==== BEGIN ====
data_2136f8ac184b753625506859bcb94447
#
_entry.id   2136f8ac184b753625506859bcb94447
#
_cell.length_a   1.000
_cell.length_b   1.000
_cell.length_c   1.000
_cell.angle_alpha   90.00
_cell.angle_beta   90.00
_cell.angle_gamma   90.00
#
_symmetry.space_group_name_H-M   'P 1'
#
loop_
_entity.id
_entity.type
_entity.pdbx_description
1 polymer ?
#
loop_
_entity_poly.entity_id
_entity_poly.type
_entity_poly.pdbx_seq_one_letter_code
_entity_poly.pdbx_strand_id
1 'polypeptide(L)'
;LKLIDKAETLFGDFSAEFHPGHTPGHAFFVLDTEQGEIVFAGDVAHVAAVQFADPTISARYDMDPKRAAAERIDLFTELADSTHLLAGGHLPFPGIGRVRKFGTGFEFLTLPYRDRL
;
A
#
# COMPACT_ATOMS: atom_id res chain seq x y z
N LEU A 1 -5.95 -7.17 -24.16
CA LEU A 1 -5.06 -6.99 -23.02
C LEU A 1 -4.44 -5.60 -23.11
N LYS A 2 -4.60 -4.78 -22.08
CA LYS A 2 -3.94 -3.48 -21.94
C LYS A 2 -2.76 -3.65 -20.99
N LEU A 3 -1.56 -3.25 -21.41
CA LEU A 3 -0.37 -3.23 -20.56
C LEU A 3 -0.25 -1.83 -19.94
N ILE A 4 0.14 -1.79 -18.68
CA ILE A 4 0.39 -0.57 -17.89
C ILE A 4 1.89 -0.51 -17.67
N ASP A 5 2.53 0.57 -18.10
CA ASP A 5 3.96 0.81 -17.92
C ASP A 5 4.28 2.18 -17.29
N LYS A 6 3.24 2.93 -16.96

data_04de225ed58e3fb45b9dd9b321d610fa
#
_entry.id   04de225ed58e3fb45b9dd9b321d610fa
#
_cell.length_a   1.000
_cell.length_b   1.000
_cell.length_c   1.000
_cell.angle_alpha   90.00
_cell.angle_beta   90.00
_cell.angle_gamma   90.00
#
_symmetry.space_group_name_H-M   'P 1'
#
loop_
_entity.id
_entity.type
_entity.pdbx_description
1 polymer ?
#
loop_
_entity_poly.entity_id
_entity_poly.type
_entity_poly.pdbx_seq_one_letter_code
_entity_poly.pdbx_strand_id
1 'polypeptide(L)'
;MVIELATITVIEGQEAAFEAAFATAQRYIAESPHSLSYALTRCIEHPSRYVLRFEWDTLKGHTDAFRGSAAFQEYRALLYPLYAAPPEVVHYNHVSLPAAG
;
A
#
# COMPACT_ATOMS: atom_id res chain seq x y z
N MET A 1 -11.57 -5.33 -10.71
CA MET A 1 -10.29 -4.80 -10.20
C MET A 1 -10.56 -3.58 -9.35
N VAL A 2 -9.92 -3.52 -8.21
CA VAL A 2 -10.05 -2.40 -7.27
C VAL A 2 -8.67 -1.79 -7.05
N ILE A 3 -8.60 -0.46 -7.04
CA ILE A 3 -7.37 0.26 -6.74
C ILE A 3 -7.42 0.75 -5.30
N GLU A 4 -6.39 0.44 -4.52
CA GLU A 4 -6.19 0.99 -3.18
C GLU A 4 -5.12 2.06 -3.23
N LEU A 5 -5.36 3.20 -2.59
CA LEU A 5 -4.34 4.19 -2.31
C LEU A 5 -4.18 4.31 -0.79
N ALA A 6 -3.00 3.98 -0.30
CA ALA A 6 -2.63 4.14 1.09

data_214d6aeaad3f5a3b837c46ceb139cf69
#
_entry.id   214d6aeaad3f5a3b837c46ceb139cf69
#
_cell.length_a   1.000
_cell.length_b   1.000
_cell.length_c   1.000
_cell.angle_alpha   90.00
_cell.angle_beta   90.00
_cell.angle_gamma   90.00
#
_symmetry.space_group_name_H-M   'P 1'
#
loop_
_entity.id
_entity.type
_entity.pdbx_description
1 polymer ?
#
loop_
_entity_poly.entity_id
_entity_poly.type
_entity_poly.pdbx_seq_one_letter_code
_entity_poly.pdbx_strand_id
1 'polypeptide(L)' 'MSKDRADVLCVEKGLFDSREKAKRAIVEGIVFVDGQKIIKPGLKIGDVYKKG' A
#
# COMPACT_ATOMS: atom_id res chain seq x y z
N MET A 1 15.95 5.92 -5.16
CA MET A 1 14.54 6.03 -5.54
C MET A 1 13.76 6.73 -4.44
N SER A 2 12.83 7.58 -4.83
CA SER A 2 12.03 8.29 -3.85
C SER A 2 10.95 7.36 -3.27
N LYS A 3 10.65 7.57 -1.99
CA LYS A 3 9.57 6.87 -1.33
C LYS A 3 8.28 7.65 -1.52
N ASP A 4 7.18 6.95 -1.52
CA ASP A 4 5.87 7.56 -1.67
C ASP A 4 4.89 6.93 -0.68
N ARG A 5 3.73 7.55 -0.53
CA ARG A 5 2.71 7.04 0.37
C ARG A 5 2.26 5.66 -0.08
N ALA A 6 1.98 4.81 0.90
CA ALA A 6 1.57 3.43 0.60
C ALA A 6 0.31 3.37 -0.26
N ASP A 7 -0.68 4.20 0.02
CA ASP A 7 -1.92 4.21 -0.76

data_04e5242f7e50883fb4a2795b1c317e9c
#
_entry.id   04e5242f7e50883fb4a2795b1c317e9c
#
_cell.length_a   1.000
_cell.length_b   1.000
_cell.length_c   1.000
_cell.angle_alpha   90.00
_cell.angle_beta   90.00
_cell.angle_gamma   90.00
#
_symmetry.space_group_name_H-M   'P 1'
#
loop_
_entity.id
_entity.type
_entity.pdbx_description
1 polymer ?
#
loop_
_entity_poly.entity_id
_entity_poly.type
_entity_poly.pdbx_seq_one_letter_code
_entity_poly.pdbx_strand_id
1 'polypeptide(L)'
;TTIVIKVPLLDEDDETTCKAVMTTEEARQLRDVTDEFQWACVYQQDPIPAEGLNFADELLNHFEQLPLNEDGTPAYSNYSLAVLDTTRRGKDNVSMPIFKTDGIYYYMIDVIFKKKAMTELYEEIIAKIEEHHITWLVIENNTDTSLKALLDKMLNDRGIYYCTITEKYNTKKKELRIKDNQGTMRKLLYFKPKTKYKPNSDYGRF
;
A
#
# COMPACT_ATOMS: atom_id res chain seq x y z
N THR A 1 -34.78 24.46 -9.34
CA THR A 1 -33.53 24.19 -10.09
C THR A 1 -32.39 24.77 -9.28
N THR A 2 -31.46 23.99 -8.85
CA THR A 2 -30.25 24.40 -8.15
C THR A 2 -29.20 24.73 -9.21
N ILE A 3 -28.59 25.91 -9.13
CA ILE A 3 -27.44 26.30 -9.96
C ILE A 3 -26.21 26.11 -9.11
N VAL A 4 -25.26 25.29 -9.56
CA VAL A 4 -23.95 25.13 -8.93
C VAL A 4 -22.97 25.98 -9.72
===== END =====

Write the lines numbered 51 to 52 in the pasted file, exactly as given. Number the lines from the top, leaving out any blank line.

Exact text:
_cell.length_a   1.000
_cell.length_b   1.000